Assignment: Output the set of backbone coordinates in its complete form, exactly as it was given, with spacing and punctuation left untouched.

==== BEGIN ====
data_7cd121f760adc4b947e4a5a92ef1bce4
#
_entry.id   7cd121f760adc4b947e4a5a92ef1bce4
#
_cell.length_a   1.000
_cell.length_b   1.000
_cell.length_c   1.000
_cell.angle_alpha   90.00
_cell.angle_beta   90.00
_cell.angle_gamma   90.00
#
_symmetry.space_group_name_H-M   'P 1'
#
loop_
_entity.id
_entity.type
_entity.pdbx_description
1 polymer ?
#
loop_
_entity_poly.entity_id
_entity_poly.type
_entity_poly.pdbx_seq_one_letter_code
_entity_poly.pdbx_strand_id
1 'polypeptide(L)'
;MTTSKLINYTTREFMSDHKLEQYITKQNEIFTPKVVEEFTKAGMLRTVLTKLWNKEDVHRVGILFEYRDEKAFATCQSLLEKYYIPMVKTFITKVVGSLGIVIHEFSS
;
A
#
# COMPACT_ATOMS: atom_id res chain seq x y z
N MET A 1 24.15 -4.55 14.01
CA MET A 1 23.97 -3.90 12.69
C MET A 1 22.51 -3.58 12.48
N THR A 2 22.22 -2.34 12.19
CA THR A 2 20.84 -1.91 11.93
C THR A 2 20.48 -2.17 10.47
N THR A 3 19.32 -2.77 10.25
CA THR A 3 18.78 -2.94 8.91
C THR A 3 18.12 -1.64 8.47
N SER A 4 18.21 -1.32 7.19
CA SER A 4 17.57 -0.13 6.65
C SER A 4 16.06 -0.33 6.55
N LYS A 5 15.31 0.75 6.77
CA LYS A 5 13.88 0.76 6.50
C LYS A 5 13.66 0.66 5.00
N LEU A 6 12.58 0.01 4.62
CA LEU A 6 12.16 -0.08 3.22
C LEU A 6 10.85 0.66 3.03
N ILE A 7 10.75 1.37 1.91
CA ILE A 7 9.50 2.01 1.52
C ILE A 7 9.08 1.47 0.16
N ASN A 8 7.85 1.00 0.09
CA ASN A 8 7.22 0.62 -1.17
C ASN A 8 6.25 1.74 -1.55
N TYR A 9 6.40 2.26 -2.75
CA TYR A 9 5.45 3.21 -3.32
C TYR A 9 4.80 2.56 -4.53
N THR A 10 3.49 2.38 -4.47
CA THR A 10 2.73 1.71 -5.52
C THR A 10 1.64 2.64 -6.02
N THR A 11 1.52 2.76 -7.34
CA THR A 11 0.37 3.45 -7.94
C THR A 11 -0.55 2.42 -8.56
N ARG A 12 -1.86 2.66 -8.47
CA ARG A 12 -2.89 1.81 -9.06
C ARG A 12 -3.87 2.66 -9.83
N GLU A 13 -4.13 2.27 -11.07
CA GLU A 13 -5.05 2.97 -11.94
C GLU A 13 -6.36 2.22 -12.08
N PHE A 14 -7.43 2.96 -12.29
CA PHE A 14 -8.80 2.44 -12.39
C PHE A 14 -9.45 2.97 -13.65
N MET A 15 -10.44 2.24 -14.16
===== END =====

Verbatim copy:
data_7cd121f760adc4b947e4a5a92ef1bce4
#
_entry.id   7cd121f760adc4b947e4a5a92ef1bce4
#
_cell.length_a   1.000
_cell.length_b   1.000
_cell.length_c   1.000
_cell.angle_alpha   90.00
_cell.angle_beta   90.00
_cell.angle_gamma   90.00
#
_symmetry.space_group_name_H-M   'P 1'
#
loop_
_entity.id
_entity.type
_entity.pdbx_description
1 polymer ?
#
loop_
_entity_poly.entity_id
_entity_poly.type
_entity_poly.pdbx_seq_one_letter_code
_entity_poly.pdbx_strand_id
1 'polypeptide(L)'
;MTTSKLINYTTREFMSDHKLEQYITKQNEIFTPKVVEEFTKAGMLRTVLTKLWNKEDVHRVGILFEYRDEKAFATCQSLLEKYYIPMVKTFITKVVGSLGIVIHEFSS
;
A
#
# COMPACT_ATOMS: atom_id res chain seq x y z
N MET A 1 24.15 -4.55 14.01
CA MET A 1 23.97 -3.90 12.69
C MET A 1 22.51 -3.58 12.48
N THR A 2 22.22 -2.34 12.19
CA THR A 2 20.84 -1.91 11.93
C THR A 2 20.48 -2.17 10.47
N THR A 3 19.32 -2.77 10.25
CA THR A 3 18.78 -2.94 8.91
C THR A 3 18.12 -1.64 8.47
N SER A 4 18.21 -1.32 7.19
CA SER A 4 17.57 -0.13 6.65
C SER A 4 16.06 -0.33 6.55
N LYS A 5 15.31 0.75 6.77
CA LYS A 5 13.88 0.76 6.50
C LYS A 5 13.66 0.66 5.00
N LEU A 6 12.58 0.01 4.62
CA LEU A 6 12.16 -0.08 3.22
C LEU A 6 10.85 0.66 3.03
N ILE A 7 10.75 1.37 1.91
CA ILE A 7 9.50 2.01 1.52
C ILE A 7 9.08 1.47 0.16
N ASN A 8 7.85 1.00 0.09
CA ASN A 8 7.22 0.62 -1.17
C ASN A 8 6.25 1.74 -1.55
N TYR A 9 6.40 2.26 -2.75
CA TYR A 9 5.45 3.21 -3.32
C TYR A 9 4.80 2.56 -4.53
N THR A 10 3.49 2.38 -4.47
CA THR A 10 2.73 1.71 -5.52
C THR A 10 1.64 2.64 -6.02
N THR A 11 1.52 2.76 -7.34
CA THR A 11 0.37 3.45 -7.94
C THR A 11 -0.55 2.42 -8.56
N ARG A 12 -1.86 2.66 -8.47
CA ARG A 12 -2.89 1.81 -9.06
C ARG A 12 -3.87 2.66 -9.83
N GLU A 13 -4.13 2.27 -11.07
CA GLU A 13 -5.05 2.97 -11.94
C GLU A 13 -6.36 2.22 -12.08
N PHE A 14 -7.43 2.96 -12.29
CA PHE A 14 -8.80 2.44 -12.39
C PHE A 14 -9.45 2.97 -13.65
N MET A 15 -10.44 2.24 -14.16